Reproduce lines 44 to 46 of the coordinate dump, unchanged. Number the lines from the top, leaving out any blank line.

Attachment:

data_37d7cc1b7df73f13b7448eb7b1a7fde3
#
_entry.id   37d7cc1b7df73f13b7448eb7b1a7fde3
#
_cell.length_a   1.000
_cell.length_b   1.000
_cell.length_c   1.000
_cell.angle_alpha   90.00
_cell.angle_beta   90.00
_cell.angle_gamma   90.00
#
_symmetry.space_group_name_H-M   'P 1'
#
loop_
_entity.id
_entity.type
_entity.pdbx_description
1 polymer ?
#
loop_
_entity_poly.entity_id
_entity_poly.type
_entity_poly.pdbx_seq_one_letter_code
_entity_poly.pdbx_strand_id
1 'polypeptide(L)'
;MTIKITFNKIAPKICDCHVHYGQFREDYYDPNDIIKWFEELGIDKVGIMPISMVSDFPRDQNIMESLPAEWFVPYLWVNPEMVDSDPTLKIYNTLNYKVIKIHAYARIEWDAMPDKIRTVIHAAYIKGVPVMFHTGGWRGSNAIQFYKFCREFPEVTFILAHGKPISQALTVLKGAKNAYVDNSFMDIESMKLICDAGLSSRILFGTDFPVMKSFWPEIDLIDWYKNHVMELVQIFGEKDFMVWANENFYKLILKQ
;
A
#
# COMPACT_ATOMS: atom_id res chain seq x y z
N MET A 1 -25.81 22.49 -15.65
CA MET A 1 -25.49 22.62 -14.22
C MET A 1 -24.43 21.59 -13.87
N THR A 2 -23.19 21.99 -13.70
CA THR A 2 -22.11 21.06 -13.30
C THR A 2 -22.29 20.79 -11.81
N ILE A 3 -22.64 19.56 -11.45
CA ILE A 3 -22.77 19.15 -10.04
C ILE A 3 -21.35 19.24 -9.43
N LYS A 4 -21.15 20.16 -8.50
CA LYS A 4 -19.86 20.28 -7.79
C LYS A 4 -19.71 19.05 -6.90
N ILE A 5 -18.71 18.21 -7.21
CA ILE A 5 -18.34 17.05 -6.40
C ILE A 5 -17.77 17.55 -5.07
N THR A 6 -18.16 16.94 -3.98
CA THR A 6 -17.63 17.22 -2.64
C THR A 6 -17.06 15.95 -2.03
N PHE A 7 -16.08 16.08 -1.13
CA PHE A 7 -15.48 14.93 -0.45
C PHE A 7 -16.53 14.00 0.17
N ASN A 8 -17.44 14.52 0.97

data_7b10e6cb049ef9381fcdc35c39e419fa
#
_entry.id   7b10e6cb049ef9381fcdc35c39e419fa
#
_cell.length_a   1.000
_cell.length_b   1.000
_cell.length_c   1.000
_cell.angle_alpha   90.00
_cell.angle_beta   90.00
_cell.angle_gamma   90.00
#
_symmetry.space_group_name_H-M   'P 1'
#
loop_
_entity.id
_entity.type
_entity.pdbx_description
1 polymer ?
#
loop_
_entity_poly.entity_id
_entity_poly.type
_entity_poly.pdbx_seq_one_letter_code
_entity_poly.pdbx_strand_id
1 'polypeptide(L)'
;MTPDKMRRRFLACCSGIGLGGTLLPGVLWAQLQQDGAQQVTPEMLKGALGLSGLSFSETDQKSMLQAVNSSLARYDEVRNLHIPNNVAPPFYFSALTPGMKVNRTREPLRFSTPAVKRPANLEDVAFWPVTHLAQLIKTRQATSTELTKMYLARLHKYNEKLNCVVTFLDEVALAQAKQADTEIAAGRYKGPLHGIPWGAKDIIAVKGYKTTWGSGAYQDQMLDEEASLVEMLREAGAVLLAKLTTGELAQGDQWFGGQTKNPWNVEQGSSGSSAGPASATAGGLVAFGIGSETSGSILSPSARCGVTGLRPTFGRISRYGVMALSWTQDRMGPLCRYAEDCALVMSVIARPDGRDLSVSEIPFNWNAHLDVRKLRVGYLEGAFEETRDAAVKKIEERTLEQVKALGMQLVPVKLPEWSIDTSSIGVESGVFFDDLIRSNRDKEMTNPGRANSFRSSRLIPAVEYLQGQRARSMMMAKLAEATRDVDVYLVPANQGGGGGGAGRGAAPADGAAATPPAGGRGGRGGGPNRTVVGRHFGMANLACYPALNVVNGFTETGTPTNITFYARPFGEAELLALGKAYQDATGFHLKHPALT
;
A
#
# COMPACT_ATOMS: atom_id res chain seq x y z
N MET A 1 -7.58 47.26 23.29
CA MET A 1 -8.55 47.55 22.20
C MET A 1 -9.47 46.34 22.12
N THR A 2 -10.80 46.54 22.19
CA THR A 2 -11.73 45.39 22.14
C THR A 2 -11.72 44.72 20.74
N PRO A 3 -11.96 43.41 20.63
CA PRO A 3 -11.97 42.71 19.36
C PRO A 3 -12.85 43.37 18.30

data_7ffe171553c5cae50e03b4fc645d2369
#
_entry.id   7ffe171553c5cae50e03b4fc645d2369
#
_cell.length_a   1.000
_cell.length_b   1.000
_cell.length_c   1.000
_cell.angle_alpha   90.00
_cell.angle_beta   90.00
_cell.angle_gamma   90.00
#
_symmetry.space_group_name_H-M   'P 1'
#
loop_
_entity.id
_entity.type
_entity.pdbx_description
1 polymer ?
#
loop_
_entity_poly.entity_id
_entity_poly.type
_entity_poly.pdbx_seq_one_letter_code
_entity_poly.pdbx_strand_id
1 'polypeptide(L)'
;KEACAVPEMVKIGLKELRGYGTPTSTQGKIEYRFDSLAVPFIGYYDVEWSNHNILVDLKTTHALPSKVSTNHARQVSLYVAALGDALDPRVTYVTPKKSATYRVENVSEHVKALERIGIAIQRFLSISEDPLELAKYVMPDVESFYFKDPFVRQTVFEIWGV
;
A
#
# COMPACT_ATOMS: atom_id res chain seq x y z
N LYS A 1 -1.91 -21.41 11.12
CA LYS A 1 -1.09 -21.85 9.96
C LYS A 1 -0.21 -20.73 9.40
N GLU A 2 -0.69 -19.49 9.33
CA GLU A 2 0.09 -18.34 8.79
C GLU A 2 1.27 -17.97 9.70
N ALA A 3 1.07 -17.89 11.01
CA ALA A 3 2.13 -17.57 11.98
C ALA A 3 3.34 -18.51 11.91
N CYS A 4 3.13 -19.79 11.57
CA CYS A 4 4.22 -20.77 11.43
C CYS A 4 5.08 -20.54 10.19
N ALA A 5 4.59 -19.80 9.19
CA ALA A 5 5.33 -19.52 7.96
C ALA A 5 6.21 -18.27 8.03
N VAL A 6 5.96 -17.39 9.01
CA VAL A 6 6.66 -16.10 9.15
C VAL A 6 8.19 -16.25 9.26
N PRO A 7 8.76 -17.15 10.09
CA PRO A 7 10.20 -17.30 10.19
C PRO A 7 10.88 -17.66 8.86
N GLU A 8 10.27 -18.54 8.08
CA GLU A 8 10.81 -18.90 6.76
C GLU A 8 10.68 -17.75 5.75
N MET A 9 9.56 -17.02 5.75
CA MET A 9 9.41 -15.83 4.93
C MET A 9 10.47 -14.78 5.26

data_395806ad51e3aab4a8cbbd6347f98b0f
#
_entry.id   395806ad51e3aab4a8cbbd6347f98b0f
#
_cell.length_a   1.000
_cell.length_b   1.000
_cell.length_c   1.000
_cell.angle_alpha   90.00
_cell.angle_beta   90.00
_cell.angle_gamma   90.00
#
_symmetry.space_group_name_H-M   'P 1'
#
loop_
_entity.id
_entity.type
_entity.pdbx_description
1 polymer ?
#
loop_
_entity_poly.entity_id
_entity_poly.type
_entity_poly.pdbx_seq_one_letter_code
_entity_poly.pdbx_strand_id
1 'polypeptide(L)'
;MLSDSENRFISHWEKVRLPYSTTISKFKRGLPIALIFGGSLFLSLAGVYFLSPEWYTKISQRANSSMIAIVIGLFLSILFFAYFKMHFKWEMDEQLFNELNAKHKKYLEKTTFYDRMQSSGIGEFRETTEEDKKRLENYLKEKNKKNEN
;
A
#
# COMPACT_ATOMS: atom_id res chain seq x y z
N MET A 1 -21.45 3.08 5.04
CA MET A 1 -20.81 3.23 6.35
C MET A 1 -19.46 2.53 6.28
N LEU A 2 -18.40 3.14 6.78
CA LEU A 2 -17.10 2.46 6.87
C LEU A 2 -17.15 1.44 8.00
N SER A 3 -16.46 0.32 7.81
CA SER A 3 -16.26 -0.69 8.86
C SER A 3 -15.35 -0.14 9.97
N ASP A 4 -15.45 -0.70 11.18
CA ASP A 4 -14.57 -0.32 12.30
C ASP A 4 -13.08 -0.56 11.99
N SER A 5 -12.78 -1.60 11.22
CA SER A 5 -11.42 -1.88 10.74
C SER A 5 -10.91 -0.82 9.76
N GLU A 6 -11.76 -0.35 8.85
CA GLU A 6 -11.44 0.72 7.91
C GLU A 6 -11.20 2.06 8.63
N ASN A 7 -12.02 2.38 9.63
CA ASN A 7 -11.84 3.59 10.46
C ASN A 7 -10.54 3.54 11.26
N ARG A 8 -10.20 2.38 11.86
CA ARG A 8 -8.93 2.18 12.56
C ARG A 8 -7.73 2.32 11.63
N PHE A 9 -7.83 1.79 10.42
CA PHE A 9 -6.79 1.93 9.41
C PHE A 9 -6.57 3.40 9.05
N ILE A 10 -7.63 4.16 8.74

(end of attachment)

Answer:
CA ILE A 5 -18.34 17.05 -6.40
C ILE A 5 -17.77 17.55 -5.07
N THR A 6 -18.16 16.94 -3.98